Demonstration goals:

• Show that the Earth's magnetic field has three components
• Find the latitude from the equation

In the dipole field experiment, we used a bar magnet and iron filings to model the Earth's magnetic field. The "lines of force" that connected the two poles formed a three-dimensional pattern which can be found from Maxwell's equations. The field vector can be broken into three components:

1. A radial component, directed away from the Earth
2. A latitudinal component, directed towards the Earth's magnetic North pole
3. A longitudinal component, directed along a small circle around the Earth's magnetic axis

The radial component is given by . It varies with the cube of the distance from the Earth (instead of the square) because the magnetic field is a dipole, rather than a monopole, field. The radial component varies as the cosine of the latitude for the same reason.

Similarly, the latitudinal component varies both as the sine of the colatitude () and as the cube of the distance from the Earth's center.

Because the field of a dipole is symmetric about the axis , the longitudinal component is zero. In reality, because the Earth's magnetic field is not a true dipole and because there are local concentrations of magnetic materials, a small longitudinal component can be found to the Earth's magnetic field.

The angle between the magnetic field and the surface of the Earth is called the inclination, shown on the diagram by I. From the geometry of the situation, it is clear that the tangent of this angle is simply the ratio of the radial to the latitudinal component; in math:

Using a simple dip needle, we can measure the three components of the Earth's magnetic field and find our latitude. A dip needle is just a magnet suspended in a series of gymbals with perpendicular axes. Because the magnet is free to move in any direction, it aligns itself with the local field. By measuring the dip needle's inclination, we can find the latitude; by measuring it's declination, we can find magnetic North.

This method is just an alternative to GPS for finding present locations, but it is the only method we can use to find where rocks were at times in their past. When rocks containing iron minerals cool, the minerals record the magnetic field there and then present; this record stays with the rock, even if it is moved on the surface of the Earth. By carefully studying the magnetism recorded in rocks, scientists have been able to decipher the past positions of continents and understand more about continental drift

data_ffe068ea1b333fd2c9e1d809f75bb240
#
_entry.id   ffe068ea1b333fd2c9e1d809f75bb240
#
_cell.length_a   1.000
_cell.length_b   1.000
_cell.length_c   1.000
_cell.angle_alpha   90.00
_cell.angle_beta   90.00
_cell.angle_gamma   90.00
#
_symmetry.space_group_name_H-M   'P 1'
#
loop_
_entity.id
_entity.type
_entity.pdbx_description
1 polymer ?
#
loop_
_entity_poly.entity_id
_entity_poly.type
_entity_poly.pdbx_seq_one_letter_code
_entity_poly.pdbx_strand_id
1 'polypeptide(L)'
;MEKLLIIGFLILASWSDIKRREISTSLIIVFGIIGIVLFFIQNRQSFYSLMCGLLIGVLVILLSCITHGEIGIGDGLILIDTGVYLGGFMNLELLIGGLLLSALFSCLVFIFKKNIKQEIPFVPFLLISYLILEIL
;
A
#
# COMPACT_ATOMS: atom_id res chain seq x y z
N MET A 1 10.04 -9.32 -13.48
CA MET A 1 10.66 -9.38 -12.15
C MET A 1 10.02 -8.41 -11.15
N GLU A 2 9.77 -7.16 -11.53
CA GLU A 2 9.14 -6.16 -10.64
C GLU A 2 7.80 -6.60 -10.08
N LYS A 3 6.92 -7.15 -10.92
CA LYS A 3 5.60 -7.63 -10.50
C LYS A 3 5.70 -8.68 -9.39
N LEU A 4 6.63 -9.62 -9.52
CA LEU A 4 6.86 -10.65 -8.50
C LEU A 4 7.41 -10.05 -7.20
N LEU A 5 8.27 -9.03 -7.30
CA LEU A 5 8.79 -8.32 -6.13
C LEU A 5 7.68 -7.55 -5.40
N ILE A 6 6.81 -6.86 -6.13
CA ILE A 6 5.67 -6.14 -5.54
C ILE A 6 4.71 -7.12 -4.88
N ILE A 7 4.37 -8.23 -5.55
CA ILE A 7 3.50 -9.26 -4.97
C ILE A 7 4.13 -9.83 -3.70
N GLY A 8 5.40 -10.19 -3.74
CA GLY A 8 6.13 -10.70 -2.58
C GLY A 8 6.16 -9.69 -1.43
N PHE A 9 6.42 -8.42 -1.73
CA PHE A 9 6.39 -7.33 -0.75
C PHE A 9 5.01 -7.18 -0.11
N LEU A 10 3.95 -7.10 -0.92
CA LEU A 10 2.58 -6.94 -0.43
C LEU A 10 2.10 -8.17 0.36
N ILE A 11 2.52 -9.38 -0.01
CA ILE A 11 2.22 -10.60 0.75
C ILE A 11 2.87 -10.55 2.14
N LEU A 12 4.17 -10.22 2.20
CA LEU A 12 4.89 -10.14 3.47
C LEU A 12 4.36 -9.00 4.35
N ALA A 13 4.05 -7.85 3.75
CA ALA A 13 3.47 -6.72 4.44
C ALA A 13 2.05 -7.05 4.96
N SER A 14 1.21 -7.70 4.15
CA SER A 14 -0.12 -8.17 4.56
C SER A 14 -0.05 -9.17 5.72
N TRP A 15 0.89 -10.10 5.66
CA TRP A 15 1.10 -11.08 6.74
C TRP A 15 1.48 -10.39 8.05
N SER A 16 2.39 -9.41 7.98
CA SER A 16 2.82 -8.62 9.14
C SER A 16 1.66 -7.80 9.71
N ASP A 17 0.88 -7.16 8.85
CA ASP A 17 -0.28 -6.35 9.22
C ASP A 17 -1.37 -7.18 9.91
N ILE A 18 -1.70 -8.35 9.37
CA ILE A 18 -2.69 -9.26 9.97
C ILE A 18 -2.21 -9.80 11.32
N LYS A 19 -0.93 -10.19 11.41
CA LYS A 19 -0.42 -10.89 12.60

To measure the local inclination, you will need:

• Magnetic Dip Needle
• Protractor
Alternatively, you can make a dip needle with:
• Small bar magnet (~1 cm long)
• Glue

Before the demonstration: To make a dip needle, tie the thread around the center of gravity of the bar magnet. (For a bar magnet, this is the center of the longest axis.) Secure the thread to the bar magnet with a dab of glue, and let it dry.

1. Hold up the dip needle. Point out that it has three perpendicular axes, so that it can rotate freely in space. Ask a student to measure the dip of the needle with the protractor and write the value on the board.

2. Now slowly move toward the wall. Again ask a student to measure and record the dip of the needle with the protractor.

3. Now slowly move toward a desk. once more ask a student to measure and record the dip of the needle with the protractor.

4. Using the equation for latitude, find the latitude of your room from the dip of the needle. Point out the large errors which you would get if you used the values from near the wall or desk.

For Discussion:
Why did moving the magnet near the wall and the desk change the orientation? (HINT: How could this be used to prospect for iron ore?)

Back to the demonstration page

• To Seth Stein's Homepage
• To John DeLaughter's Homepage

Related experiments:

• Illustrating a dipole field
• Convection in a container

Related pages:

• Another way of showing a magnetic field
• The Earth's magnetic field through time
• More about the Earth's magnetic field

References:

Fowler, C. M. R., The Solid Earth, An Introduction to Global Geophysics, Cambridge University Press, 472 p., 1990.